msg311633 - (view) Author: Nick Coghlan (ncoghlan) * (Python committer) Date: 2018-02-05 02:03
New changeset d1f318105b8781b01f3507d5cb0fd841b977d5f2 by Nick Coghlan (Cheryl Sabella) in branch 'master':
bpo-8722: Document __getattr__ behavior with AttributeError in property (GH-4754)
msg311637 - (view) Author: Nick Coghlan (ncoghlan) * (Python committer) Date: 2018-02-05 03:10
New changeset a8c25d1c7f0d395861cc3e10dd01989150891c95 by Nick Coghlan (Miss Islington (bot)) in branch '3.6':
[3.6] bpo-8722: Document __getattr__ behavior with AttributeError in property (GH-5542)
msg311638 - (view) Author: Nick Coghlan (ncoghlan) * (Python committer) Date: 2018-02-05 03:16
New changeset fea0a12f6bee4a36b2c9533003e33a12c58d2d91 by Nick Coghlan (Miss Islington (bot)) in branch '3.7':
[3.7] bpo-8722: Document __getattr__ behavior with AttributeError in property (GH-5543)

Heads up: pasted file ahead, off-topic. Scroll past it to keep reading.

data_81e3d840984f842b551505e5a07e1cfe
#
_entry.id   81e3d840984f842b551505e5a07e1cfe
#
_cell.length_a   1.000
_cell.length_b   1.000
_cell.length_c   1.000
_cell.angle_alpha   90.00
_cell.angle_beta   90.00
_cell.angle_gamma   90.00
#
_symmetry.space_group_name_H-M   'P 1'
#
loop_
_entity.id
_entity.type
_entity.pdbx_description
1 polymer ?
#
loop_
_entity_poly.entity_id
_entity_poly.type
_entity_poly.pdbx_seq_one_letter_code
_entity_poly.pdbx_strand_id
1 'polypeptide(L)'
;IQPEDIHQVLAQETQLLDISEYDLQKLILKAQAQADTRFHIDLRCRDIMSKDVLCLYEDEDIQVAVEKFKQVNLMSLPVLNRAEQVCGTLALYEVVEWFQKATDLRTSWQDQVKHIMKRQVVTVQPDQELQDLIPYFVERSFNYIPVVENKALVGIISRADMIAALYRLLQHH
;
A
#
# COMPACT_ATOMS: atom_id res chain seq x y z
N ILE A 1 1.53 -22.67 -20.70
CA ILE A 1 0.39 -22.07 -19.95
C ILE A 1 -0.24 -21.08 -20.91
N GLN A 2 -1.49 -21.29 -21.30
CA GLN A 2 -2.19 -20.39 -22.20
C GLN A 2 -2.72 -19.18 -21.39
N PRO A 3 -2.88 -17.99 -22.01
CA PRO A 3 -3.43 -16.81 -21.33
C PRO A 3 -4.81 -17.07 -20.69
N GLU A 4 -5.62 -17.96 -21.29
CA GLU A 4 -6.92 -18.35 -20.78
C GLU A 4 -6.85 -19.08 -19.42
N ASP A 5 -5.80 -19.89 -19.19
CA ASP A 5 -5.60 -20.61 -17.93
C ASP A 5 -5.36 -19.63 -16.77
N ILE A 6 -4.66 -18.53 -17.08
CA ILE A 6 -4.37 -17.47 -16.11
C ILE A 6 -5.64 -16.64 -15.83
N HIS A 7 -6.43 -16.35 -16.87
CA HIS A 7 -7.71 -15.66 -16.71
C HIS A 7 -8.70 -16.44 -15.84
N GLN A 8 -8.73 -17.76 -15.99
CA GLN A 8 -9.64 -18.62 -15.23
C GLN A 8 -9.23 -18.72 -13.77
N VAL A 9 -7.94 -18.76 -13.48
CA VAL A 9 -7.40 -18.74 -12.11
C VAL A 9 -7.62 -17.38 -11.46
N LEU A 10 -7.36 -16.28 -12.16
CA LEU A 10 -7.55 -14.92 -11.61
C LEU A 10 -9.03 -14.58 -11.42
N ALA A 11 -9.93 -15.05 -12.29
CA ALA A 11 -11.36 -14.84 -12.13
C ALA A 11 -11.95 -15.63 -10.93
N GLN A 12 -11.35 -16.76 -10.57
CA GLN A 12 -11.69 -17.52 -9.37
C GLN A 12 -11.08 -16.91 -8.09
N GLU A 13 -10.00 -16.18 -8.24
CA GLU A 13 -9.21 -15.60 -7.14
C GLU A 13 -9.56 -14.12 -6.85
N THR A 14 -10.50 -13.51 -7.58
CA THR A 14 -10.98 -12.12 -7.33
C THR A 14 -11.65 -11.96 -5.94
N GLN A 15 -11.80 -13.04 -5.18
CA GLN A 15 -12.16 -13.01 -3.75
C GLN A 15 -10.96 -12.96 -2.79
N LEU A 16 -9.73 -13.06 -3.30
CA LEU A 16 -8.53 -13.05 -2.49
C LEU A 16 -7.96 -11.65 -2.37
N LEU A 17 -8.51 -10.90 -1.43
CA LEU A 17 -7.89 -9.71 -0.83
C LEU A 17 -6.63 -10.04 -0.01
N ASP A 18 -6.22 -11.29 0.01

msg311640 - (view) Author: Nick Coghlan (ncoghlan) * (Python committer) Date: 2018-02-05 03:27
Thanks for the patch Cheryl, and for the reviews Terry!
Date User Action Args
2022-04-11 14:57:01adminsetgithub: 52968
2018-02-05 03:27:03ncoghlansetstatus: open -> closed
resolution: fixed
messages: + msg311640

stage: patch review -> resolved
2018-02-05 03:16:51ncoghlansetmessages: + msg311638
2018-02-05 03:10:03ncoghlansetmessages: + msg311637
2018-02-05 02:42:30miss-islingtonsetpull_requests: + pull_request5369
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2018-02-03 05:03:04terry.reedysetversions: + Python 3.8
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2011-03-09 02:39:38terry.reedysetnosy: terry.reedy, dstanek, eric.araujo, docs@python, Paul.Davis
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2010-07-11 02:18:07terry.reedysetversions: + Python 3.1, Python 2.7, Python 3.2
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2010-05-15 04:10:57Paul.Daviscreate